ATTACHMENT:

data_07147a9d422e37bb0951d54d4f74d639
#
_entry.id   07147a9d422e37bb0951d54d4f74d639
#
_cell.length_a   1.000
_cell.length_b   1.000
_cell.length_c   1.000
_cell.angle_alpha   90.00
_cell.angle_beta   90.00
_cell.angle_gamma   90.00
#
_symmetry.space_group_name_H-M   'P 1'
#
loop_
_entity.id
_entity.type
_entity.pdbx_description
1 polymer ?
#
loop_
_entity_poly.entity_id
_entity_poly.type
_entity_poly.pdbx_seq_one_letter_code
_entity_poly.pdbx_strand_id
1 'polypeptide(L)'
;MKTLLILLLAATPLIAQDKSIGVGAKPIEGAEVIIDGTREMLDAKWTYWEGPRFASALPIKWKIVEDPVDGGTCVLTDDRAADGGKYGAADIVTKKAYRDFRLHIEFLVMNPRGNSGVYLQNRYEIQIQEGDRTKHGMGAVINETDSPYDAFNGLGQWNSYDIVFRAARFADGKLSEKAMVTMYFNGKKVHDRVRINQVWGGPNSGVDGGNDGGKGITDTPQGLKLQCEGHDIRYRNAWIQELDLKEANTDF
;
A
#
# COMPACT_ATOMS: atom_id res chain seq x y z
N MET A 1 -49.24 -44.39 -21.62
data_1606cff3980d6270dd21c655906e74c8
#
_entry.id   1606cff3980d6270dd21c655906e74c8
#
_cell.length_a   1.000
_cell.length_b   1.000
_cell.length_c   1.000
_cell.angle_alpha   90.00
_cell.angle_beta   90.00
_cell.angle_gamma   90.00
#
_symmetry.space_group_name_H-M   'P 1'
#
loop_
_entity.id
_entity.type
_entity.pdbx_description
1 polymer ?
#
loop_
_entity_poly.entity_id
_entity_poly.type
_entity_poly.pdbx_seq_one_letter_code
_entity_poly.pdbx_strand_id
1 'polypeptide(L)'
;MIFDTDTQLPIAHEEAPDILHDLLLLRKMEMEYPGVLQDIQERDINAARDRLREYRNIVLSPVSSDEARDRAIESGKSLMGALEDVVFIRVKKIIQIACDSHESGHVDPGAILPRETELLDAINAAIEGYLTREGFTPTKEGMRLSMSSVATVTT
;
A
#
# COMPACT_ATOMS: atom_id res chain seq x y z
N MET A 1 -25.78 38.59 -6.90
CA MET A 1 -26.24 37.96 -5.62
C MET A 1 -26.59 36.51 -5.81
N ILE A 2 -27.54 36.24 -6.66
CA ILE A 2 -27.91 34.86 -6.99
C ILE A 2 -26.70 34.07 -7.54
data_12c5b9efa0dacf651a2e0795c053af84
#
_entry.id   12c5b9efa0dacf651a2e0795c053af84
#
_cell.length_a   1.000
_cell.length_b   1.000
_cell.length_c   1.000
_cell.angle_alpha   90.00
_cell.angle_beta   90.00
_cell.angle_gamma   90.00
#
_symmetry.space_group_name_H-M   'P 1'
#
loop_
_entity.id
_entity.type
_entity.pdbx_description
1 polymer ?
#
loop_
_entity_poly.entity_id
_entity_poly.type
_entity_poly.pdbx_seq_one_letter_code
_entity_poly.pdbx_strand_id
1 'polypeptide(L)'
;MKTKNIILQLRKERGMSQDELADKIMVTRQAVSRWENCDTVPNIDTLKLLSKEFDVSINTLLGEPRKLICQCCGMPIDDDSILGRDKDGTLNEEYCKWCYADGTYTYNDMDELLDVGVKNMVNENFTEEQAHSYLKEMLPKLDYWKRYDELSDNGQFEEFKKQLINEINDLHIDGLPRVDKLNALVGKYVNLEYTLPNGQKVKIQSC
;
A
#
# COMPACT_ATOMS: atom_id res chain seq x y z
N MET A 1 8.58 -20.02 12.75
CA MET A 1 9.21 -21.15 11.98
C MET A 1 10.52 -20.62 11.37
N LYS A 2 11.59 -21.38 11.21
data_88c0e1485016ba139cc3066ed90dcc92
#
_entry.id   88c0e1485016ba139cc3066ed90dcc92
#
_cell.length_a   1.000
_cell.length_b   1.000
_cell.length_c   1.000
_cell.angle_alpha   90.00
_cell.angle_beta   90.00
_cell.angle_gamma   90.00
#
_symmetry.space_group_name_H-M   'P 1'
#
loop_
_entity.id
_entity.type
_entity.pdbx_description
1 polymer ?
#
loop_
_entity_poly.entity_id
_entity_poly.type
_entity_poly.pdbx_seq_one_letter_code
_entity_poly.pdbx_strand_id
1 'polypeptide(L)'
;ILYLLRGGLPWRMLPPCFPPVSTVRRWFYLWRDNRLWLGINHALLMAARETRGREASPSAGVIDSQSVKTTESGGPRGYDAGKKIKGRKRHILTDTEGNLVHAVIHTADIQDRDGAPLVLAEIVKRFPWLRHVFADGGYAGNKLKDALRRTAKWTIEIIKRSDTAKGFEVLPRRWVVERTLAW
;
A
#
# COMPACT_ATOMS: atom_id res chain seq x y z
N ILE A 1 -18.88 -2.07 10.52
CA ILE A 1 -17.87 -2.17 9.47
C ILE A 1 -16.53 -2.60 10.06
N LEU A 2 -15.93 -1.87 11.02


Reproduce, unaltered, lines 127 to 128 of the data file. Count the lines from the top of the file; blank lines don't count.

;ILYLLRGGLPWRMLPPCFPPVSTVRRWFYLWRDNRLWLGINHALLMAARETRGREASPSAGVIDSQSVKTTESGGPRGYDAGKKIKGRKRHILTDTEGNLVHAVIHTADIQDRDGAPLVLAEIVKRFPWLRHVFADGGYAGNKLKDALRRTAKWTIEIIKRSDTAKGFEVLPRRWVVERTLAW
;